Sandwiched between Art Stage Singapore and Art Dubai, the India Art Fair, now in its seventh edition, is relatively established in the region’s fair circuit, one that has seen the takeover of the former Hong Kong Art Fair by the Big One: Art Basel. Art Basel | Hong Kong shows the growing interest the world has in the region’s art, and also acts as a bridge connecting Asia with Australia. Positioned as India is between the Middle East and Far East, it has reliably showcased South Asia’s art (India, Pakistan, Bangladesh, Sri Lanka) in past editions, displaying a healthy cultural camaraderie that defeats political suspicions.
Muhammad Zeeshan, Gauguin, 2015, Gouache and laser scoring on wasli, 30 x 46 inches. Courtesy of Latitude 28
Says Fair Director Neha Kirpal:
India Art Fair has over the years established itself as South Asia’s leading art fair for modern and contemporary art from across the world. The fair this year will have more domestic and regional focus with participation from galleries from tier-II cities and Pakistan, including artists of Pakistani origin. Art Chowk (Karachi, Pakistan) will have a selection of contemporary works of different media curated around the theme “The Politics of Aesthetics.” Another artist of Pakistani origin, Mohammad Zeeshan (supported by Latitude 28), will do a special project titled On Indefiniteness. In addition, the fair will host a Pakistani panel at the Speakers’ Forum including Salima Hashmi (Dean, Beaconhouse National University School of Visual Arts and Design, Lahore); Quddus Mirza (Art critic, curator, and Head of Fine Art Department, National College of Arts, Lahore); Rashid Rana (Visual Artist and Associate Professor and Head of Fine Art Department, Beacon house National University, Lahore); and Adeela Suleman (Artist, Karachi) discussing “Art, Histories, and their Discontents.”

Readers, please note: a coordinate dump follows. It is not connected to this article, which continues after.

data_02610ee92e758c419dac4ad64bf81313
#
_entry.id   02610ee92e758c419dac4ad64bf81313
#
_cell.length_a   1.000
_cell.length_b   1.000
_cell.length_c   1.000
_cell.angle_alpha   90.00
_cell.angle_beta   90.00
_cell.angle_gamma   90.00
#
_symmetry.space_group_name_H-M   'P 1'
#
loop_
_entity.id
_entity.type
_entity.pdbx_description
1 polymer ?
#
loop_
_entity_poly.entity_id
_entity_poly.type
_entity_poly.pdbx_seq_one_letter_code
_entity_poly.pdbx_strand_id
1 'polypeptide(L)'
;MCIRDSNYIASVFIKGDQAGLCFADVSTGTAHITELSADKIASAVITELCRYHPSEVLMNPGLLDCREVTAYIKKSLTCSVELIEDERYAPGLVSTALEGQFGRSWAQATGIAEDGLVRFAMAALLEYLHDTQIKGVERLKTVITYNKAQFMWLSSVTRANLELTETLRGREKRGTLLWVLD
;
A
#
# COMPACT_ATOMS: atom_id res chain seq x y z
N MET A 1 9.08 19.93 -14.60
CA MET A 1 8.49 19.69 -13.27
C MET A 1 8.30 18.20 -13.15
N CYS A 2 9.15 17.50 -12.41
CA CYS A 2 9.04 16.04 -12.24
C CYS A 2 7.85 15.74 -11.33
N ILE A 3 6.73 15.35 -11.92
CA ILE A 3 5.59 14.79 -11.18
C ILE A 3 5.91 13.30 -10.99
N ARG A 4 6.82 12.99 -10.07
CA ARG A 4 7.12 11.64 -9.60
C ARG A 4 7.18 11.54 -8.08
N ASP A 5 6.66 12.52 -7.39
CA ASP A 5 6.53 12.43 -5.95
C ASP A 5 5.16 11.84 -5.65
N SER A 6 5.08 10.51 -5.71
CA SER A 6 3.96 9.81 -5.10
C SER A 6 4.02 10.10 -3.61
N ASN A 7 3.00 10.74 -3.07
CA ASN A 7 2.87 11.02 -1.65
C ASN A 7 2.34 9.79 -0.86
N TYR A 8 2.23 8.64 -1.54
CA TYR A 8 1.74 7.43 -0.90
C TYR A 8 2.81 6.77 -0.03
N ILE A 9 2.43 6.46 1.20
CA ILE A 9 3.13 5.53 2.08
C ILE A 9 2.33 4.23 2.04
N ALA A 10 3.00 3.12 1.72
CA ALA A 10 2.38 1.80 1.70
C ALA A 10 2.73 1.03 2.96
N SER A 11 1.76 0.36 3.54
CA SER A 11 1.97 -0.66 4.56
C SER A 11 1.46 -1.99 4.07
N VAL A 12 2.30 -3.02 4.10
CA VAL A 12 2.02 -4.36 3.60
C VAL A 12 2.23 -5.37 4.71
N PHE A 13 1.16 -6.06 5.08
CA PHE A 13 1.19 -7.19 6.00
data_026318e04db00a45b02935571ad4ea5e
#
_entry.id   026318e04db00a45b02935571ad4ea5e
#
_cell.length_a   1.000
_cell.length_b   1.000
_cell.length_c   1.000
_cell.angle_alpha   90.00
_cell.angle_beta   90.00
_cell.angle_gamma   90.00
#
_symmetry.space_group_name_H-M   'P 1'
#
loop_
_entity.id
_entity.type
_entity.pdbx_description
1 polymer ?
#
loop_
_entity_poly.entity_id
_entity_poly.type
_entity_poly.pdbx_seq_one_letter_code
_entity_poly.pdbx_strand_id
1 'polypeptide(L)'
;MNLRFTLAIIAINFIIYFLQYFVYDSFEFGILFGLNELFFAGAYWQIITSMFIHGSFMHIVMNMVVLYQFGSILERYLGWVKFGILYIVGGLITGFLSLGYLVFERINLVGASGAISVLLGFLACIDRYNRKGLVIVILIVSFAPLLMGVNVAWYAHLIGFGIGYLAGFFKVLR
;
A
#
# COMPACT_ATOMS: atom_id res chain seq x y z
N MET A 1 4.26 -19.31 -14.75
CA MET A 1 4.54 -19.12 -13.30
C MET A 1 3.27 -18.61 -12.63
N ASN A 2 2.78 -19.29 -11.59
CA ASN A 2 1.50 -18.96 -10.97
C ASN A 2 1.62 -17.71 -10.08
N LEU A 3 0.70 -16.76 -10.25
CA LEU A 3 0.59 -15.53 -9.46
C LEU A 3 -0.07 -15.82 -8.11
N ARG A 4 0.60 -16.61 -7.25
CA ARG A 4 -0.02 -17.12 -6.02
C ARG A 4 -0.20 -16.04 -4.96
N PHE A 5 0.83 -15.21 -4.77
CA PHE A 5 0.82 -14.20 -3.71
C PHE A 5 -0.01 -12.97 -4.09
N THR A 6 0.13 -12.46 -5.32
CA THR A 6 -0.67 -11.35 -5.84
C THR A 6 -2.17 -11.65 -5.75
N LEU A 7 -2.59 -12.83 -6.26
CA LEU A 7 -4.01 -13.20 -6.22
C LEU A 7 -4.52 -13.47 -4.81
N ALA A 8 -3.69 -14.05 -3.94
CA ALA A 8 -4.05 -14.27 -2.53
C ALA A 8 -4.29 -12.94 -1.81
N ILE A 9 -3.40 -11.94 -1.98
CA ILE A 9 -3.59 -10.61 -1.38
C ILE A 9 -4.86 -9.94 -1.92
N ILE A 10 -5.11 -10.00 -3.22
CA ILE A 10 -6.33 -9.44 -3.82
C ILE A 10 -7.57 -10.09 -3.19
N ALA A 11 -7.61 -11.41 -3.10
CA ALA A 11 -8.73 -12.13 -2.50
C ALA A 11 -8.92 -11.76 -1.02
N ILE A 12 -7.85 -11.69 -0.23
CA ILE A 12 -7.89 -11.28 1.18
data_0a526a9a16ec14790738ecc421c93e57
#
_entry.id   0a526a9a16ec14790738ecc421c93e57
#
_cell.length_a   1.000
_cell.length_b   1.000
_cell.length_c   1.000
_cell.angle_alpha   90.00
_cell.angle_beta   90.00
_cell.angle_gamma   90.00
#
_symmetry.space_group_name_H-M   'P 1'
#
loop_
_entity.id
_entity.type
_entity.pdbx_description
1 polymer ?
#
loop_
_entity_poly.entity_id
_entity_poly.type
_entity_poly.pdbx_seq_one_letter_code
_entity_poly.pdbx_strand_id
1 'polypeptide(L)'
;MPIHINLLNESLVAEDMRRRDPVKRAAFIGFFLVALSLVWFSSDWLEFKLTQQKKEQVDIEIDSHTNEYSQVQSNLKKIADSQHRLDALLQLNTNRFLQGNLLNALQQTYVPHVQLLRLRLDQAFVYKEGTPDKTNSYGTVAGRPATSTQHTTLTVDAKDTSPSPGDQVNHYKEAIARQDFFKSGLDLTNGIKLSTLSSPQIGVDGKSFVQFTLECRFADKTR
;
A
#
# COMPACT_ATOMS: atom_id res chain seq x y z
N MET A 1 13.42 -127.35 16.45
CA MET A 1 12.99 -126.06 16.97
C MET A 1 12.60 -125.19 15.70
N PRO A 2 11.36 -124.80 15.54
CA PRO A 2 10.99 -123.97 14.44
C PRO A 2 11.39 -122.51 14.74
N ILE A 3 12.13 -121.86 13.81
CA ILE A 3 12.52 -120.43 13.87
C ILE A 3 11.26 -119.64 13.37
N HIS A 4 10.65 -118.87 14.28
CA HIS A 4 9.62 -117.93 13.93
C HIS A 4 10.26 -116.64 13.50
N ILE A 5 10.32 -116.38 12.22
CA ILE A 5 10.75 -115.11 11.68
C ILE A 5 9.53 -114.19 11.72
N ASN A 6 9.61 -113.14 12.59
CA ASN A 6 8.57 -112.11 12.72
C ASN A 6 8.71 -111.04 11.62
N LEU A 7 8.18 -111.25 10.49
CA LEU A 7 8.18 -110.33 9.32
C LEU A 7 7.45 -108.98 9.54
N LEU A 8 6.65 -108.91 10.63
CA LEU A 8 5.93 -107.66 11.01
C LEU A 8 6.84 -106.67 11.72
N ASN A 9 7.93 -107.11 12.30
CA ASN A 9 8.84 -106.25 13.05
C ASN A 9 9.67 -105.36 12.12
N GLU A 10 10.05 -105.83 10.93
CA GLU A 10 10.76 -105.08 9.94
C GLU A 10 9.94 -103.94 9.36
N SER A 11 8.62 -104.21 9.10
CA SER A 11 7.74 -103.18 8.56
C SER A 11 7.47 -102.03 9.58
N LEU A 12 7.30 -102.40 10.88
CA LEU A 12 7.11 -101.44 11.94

But, surely, something in the growing force of the region's art fairs, plus India’s second edition of the Kochi-Muziris Biennale to contend with, has caused more than a seven year itch. Some re-invention is warranted, and for the first time since its inception, the India Art Fair has appointed an artistic director, Girish Shahane, who has several years of previous experience curating shows in galleries and public spaces. At India Art Fair's Speakers' Forum, his art talks programming brings in thinkers, artists, and curators to not only discuss art and relevant issues but to attract the now-initiated-but-wants-to-know-more regular to the art fair. Kirpal affirms, “Whilst the decision to bring on an Artistic Director is overdue for India Art Fair, it reflects the ongoing efforts to constantly improve the level of professionalism and the experience for fair visitors. As Artistic Director, Girish Shahane will be curating both the Speakers' Forum and the Artistic Projects, designing these elements of the fair in order to bring a more comprehensive and coordinated experience to fair goers.”